The Philadelphia Police Department is slated to have its state accreditation revoked in less than a week, largely because it failed to push back on the city’s “Driving Equality Bill,” according to a manager with the accrediting agency. That bill enacts a department policy restricting officers from making traffic stops to enforce eight sections of the Pennsylvania Vehicle Code.
The Pittsburgh Police, due to a similar ordinance, are also at risk of losing their accreditation.
The Pennsylvania Law Enforcement Accreditation Commission, or PLEAC, sent a letter to Philadelphia Police Commissioner Danielle Outlaw and Pittsburgh Police Chief Scott Schubert in April to notify them that enacting official department policies that attempt to supersede the Pennsylvania vehicle code means their departments “are no longer in full compliance with the state’s Accreditation Program and Standards,” — even if those policies are enacted with the intent of complying with municipal ordinances.
In gaining PLEAC Accreditation, police agencies have to comply with standard 1.1.1, which requires:
“A written directive requiring all law enforcement personnel, prior to performing their sworn duties, to take and subsequently abide with an Oath of Office to support, obey and defend the constitution of the United States and the Pennsylvania Constitution and the laws of Pennsylvania and the governmental subdivision and that he/she will discharge the duties of the office with fidelity.
Newly hired law enforcement officers, in a manner prescribed by the agency, shall also acknowledge that they will uphold, obey and enforce the law without consideration to a person’s race, color, sex, religious creed, sexual orientation, age national origin, ancestry, handicap or disability.”
According to James Adams, the PLEAC Accreditation Program Coordinator for the Pennsylvania Chiefs of Police Association, the Philadelphia Police Department Commissioner and Accreditation Manager were sent the April letter advising them that “it came to the attention of the Pennsylvania Law Enforcement Accreditation Commission (PLEAC) that with the enactment of City Code § 12-1700, Driving Equality Policy, Executive Order 6-21 Philadelphia Police Department is no longer in full compliance with the Accreditation Program and Standards.”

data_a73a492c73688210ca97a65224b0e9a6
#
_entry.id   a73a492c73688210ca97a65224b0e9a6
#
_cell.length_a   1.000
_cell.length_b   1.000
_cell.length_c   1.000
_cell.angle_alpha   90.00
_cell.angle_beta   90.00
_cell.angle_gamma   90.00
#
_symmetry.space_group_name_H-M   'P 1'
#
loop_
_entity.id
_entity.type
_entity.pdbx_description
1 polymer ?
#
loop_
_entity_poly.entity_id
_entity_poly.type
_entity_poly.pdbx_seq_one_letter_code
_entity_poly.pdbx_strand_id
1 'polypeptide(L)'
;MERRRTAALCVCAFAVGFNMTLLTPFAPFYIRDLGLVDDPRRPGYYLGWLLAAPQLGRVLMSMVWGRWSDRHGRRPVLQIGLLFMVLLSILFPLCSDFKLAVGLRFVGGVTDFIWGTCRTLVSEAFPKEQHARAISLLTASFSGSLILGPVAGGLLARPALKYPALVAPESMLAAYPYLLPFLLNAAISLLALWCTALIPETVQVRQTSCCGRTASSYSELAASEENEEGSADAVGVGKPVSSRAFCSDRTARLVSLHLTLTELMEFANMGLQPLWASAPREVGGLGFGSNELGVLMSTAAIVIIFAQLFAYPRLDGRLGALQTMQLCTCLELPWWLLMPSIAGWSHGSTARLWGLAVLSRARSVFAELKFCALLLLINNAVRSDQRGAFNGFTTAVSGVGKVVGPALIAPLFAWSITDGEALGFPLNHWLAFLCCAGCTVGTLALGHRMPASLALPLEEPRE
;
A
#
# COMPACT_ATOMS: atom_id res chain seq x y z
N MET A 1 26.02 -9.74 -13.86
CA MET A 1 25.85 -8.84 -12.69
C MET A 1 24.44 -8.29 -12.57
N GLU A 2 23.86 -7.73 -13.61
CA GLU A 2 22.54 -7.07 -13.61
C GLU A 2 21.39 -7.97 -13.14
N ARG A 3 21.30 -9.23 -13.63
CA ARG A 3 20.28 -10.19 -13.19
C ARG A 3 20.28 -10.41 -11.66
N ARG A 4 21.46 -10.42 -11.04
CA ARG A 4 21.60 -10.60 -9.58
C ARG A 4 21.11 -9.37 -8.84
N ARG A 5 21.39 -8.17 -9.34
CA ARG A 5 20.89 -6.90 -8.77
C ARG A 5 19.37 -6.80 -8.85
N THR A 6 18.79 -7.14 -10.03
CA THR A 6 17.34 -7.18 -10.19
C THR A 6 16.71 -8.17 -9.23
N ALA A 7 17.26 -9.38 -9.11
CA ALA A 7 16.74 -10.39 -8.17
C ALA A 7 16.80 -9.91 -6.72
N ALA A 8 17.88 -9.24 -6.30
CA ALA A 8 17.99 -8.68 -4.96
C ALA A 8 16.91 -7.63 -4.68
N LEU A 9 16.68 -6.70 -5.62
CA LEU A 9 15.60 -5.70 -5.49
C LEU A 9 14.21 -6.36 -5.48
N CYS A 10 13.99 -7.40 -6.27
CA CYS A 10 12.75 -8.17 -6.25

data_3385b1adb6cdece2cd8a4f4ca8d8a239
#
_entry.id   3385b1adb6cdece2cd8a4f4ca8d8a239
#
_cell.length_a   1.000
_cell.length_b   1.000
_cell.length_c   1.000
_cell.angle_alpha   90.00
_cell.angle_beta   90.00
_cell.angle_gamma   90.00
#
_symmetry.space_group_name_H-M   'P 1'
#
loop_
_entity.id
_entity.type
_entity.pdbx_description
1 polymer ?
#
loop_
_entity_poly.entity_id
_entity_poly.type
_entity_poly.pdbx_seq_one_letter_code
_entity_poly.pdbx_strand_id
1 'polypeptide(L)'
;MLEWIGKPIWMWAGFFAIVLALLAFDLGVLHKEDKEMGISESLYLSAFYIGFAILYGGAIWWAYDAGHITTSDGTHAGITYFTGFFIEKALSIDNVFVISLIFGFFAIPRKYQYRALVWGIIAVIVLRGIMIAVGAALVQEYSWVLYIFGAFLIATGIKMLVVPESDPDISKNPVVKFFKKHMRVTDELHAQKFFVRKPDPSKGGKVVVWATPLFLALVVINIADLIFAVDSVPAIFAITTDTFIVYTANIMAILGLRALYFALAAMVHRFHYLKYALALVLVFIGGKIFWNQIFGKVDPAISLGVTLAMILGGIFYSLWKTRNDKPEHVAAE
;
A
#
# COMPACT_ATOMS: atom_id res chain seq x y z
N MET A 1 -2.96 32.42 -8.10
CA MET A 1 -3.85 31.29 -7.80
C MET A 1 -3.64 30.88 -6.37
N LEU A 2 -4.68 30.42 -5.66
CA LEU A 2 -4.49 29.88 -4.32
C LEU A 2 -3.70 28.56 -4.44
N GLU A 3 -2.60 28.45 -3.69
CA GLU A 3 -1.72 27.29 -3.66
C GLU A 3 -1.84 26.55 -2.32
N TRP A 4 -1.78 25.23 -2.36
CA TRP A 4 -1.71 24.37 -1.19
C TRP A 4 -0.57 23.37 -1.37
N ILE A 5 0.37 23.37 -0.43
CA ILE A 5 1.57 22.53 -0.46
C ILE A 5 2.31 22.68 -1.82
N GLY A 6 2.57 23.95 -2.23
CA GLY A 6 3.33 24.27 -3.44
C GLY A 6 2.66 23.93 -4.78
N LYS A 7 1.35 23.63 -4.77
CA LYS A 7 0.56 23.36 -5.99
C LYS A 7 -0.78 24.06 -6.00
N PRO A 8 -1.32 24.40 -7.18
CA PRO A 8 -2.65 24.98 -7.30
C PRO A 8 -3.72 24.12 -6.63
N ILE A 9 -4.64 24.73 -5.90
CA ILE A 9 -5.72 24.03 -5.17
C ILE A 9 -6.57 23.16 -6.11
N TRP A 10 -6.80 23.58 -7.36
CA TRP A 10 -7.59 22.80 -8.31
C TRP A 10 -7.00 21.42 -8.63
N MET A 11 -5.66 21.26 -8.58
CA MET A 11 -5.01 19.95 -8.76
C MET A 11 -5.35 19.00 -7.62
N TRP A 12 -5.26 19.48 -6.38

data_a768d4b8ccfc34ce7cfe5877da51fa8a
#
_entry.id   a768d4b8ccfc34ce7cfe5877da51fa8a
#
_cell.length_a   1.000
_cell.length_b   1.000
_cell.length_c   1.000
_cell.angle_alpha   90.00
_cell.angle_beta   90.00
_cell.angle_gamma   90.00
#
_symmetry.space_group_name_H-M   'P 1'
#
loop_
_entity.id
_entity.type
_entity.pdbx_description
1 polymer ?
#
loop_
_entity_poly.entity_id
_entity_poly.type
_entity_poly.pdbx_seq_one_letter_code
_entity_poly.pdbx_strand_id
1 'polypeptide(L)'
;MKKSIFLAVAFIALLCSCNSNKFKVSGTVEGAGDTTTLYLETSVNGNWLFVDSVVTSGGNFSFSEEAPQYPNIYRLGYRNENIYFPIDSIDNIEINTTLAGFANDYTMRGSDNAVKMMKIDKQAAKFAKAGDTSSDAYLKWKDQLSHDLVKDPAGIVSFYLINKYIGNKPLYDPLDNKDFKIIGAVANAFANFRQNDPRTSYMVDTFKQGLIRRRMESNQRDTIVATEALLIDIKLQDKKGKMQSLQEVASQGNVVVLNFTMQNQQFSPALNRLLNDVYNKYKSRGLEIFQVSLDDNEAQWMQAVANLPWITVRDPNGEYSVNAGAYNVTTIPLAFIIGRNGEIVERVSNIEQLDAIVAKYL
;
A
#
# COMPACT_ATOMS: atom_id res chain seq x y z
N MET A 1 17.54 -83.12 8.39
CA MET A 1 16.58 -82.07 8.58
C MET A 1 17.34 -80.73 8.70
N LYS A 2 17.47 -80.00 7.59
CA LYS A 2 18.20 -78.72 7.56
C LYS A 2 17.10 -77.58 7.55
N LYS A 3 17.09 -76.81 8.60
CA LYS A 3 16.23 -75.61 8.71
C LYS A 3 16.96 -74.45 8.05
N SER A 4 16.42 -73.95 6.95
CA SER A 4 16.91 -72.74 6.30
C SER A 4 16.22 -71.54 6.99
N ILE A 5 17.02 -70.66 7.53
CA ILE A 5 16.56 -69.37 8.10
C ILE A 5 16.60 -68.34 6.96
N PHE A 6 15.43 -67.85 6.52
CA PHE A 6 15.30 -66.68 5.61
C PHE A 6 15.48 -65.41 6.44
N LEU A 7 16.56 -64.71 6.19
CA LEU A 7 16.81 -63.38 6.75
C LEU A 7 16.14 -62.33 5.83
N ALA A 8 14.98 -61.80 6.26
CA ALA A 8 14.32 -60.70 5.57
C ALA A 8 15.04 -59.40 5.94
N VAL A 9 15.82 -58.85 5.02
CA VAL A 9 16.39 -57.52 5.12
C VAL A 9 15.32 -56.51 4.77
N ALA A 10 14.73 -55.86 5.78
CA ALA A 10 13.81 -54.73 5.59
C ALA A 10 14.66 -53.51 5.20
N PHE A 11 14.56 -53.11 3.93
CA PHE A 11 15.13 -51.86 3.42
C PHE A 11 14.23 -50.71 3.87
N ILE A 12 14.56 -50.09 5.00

The commission’s standards require the city to have “a written directive requiring all law enforcement personnel to support, obey and defend the constitution of the United States and the Pennsylvania Constitution and the laws of Pennsylvania.”
By passing these ordinances, Adams argues, the cities of Philadelphia and Pittsburgh have attempted to supersede constitutionally legislated state law with municipal ordinances, which puts law enforcement agencies and their officers at odds with their oath of office, by barring them from enforcing eight sections of the state’s vehicle code.
Had Commissioner Outlaw and her staff pushed back or come up with a creative solution to comply with the ordinances, such as allowing officers to make stops but only issue written warnings as opposed to fines, her department’s accreditation would not be in jeopardy.
Instead, Commissioner Outlaw cited the driving equality bill in ordering officers to cease the initiation of traffic stops for over eight sections of the Pennsylvania vehicle code, encompassing multiple traffic and vehicle safety violations with no concern to the safety risk posed to motorists and pedestrians on public highways. Those include driving with lapsed registration and/or inspections, vehicle safety issues, or minor moving violations.
“The PLEAC solicitor has verified that, by law, a first-class city [Philadelphia] or second-class city [Pittsburgh] does not have the authority to supersede state law.” said Adams.
Mayor Jim Kenney’s office did not reply to requests for comment in time for publication.
Sgt. Eric Gripp, a Philadelphia Police spokesman, confirmed the impending revocation of his department’s accreditation, stating in an email to Broad + Liberty: “Accreditation is certification that the Department employs best practices regarding policies and procedures throughout the Department. While the potential loss of accreditation over matters beyond the scope of the Police Department is disheartening, we will maintain the practice of employing best practices. This is in the best interest of the Department and the people we serve.”
When asked if the conflict with state law and the potential violation of accreditation standards was considered when the Driving Equality bill was passed and subsequent PPD policies were issued, Gripp wrote, “The PPD was advised that the Driving Equality Bill did not violate state law. On the contrary, the ordinance does not ban the enforcement of low level traffic offenses, but rather only modifies how these violating offenses are to be enforced.”
Gripp did not specify who advised the PPD that the bill was not in conflict with the state vehicle code, nor how these violating offenses would be enforced without effecting a stop of the violating vehicle.